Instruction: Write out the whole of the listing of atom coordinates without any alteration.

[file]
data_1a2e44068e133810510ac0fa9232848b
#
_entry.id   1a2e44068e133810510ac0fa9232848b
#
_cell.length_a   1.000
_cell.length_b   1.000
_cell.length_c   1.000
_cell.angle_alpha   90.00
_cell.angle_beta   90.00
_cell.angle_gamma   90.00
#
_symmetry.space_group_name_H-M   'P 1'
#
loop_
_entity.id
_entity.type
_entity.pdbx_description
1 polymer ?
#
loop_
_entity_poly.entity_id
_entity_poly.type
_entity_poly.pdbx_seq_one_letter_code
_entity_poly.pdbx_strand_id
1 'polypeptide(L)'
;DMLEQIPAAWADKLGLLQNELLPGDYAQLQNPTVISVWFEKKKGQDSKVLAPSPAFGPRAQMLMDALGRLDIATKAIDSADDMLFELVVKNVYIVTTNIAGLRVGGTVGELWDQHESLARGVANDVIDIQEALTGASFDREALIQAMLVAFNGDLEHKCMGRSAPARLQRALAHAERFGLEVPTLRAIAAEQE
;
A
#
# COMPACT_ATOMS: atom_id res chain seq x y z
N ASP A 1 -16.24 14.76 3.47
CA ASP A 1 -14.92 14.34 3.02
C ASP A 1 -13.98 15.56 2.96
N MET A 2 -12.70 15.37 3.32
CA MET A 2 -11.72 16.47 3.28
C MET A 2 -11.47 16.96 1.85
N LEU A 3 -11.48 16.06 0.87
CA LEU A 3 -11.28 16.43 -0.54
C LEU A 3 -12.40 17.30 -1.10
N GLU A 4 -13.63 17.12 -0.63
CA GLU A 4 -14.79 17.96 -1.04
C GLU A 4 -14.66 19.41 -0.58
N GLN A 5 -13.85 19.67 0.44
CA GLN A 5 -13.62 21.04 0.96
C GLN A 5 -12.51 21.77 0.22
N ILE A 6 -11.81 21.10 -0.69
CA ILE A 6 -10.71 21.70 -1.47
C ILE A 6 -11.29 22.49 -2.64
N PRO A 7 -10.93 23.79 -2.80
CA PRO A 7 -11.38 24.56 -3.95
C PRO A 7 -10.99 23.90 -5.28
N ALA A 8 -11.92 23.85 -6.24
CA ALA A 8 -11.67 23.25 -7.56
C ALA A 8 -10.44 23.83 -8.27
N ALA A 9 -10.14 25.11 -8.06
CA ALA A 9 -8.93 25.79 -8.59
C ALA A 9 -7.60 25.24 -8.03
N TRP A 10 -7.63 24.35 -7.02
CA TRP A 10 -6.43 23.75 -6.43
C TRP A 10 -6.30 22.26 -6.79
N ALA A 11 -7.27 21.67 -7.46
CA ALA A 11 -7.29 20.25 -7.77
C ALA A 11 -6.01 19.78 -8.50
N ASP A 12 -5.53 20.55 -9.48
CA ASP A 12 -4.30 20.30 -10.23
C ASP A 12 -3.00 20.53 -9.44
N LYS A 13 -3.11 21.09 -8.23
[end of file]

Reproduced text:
data_1a2e44068e133810510ac0fa9232848b
#
_entry.id   1a2e44068e133810510ac0fa9232848b
#
_cell.length_a   1.000
_cell.length_b   1.000
_cell.length_c   1.000
_cell.angle_alpha   90.00
_cell.angle_beta   90.00
_cell.angle_gamma   90.00
#
_symmetry.space_group_name_H-M   'P 1'
#
loop_
_entity.id
_entity.type
_entity.pdbx_description
1 polymer ?
#
loop_
_entity_poly.entity_id
_entity_poly.type
_entity_poly.pdbx_seq_one_letter_code
_entity_poly.pdbx_strand_id
1 'polypeptide(L)'
;DMLEQIPAAWADKLGLLQNELLPGDYAQLQNPTVISVWFEKKKGQDSKVLAPSPAFGPRAQMLMDALGRLDIATKAIDSADDMLFELVVKNVYIVTTNIAGLRVGGTVGELWDQHESLARGVANDVIDIQEALTGASFDREALIQAMLVAFNGDLEHKCMGRSAPARLQRALAHAERFGLEVPTLRAIAAEQE
;
A
#
# COMPACT_ATOMS: atom_id res chain seq x y z
N ASP A 1 -16.24 14.76 3.47
CA ASP A 1 -14.92 14.34 3.02
C ASP A 1 -13.98 15.56 2.96
N MET A 2 -12.70 15.37 3.32
CA MET A 2 -11.72 16.47 3.28
C MET A 2 -11.47 16.96 1.85
N LEU A 3 -11.48 16.06 0.87
CA LEU A 3 -11.28 16.43 -0.54
C LEU A 3 -12.40 17.30 -1.10
N GLU A 4 -13.63 17.12 -0.63
CA GLU A 4 -14.79 17.96 -1.04
C GLU A 4 -14.66 19.41 -0.58
N GLN A 5 -13.85 19.67 0.44
CA GLN A 5 -13.62 21.04 0.96
C GLN A 5 -12.51 21.77 0.22
N ILE A 6 -11.81 21.10 -0.69
CA ILE A 6 -10.71 21.70 -1.47
C ILE A 6 -11.29 22.49 -2.64
N PRO A 7 -10.93 23.79 -2.80
CA PRO A 7 -11.38 24.56 -3.95
C PRO A 7 -10.99 23.90 -5.28
N ALA A 8 -11.92 23.85 -6.24
CA ALA A 8 -11.67 23.25 -7.56
C ALA A 8 -10.44 23.83 -8.27
N ALA A 9 -10.14 25.11 -8.06
CA ALA A 9 -8.93 25.79 -8.59
C ALA A 9 -7.60 25.24 -8.03
N TRP A 10 -7.63 24.35 -7.02
CA TRP A 10 -6.43 23.75 -6.43
C TRP A 10 -6.30 22.26 -6.79
N ALA A 11 -7.27 21.67 -7.46
CA ALA A 11 -7.29 20.25 -7.77
C ALA A 11 -6.01 19.78 -8.50
N ASP A 12 -5.53 20.55 -9.48
CA ASP A 12 -4.30 20.30 -10.23
C ASP A 12 -3.00 20.53 -9.44
N LYS A 13 -3.11 21.09 -8.23